Joni Reynolds, the head of Gunnison County’s public health department, entered kind of a routine as the coronavirus crisis descended on Colorado earlier this year: Long hours. Sleepless nights. A police escort home.
A wave of threats over her efforts to keep her community safe amid the pandemic made her fear for her safety. There were also suspicious packages left outside her house and sent to her office, both of which were unsettling but weren’t dangerous.
“References to Nazism. Calling me Mrs. Hitler,” Reynolds said, recounting the contents of the hate mail she received. “Calling me vile names — curse words. Threatening harm to me, my family, my home. Assuring they would remove me from my job and take ‘all my worldly possessions.’”
Public health officials in every corner of Colorado have become the target of threats, vandalism and even attack ads in newspapers and on the radio as a result of their handling of the pandemic.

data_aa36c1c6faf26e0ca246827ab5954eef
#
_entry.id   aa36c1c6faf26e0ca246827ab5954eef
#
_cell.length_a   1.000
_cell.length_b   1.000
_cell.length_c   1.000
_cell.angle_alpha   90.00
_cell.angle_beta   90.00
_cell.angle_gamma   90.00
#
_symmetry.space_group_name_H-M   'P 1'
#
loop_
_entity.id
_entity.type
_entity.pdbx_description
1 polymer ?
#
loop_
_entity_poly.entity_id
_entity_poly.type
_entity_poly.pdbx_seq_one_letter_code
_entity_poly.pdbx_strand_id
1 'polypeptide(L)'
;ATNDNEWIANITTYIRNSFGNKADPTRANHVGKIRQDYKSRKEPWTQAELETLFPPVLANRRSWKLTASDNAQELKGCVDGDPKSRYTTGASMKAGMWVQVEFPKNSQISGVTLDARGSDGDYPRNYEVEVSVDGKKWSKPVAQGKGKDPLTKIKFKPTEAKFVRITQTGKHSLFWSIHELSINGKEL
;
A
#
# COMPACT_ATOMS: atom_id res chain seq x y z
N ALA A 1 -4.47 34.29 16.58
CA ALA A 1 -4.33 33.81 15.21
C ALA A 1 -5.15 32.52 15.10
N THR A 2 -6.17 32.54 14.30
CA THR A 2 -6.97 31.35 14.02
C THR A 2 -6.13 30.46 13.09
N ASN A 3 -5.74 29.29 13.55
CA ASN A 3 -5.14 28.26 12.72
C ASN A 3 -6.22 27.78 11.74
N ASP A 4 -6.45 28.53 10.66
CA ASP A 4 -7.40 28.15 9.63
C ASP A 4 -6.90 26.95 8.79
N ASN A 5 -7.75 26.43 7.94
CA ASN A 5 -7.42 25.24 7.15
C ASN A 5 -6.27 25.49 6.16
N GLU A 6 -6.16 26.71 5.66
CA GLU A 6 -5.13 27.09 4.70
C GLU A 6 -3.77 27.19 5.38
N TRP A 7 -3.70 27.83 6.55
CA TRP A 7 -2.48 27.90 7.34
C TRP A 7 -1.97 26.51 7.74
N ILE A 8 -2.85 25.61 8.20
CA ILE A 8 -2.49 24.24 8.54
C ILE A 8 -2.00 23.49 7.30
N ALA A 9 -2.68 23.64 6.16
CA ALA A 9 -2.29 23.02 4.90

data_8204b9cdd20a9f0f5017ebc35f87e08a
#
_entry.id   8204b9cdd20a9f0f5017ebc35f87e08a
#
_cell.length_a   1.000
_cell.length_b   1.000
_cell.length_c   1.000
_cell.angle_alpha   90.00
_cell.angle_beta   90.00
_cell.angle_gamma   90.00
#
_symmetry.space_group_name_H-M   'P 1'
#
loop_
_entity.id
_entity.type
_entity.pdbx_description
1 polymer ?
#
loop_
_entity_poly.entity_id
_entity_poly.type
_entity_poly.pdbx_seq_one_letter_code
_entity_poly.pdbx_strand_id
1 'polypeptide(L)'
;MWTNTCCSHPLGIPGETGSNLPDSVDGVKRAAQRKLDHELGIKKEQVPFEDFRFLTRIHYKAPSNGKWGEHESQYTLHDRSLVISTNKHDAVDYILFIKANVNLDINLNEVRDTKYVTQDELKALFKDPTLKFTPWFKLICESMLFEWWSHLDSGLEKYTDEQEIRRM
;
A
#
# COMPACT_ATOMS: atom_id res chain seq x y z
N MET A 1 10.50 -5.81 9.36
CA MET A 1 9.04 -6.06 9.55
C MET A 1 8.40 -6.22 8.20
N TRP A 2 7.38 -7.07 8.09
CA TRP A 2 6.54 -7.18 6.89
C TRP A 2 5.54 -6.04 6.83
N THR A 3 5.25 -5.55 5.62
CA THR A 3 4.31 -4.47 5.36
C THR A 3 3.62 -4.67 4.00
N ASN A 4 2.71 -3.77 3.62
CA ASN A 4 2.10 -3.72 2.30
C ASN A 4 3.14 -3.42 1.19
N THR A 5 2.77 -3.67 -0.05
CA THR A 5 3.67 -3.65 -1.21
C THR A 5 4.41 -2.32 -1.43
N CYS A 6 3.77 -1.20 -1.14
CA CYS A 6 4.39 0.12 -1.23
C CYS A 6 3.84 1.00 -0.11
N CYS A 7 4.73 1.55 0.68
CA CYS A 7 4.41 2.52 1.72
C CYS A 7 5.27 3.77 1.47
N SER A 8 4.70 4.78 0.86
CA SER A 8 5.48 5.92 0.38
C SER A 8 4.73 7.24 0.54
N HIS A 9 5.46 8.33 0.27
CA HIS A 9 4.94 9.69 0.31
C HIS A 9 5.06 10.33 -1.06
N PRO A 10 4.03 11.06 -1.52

Some have faced blowback from their bosses — often county commissioners — and have been forced out of their jobs. Others have resigned because the stress and pressure just aren’t worth it.
With no end to the pandemic in sight, officials worry whether Colorado’s network of local public health departments can tamp down the vitriol while trying to keep on top of the worst pandemic the world has experienced in 100 years. At some point, they fear, the combined pressure could become too heavy.
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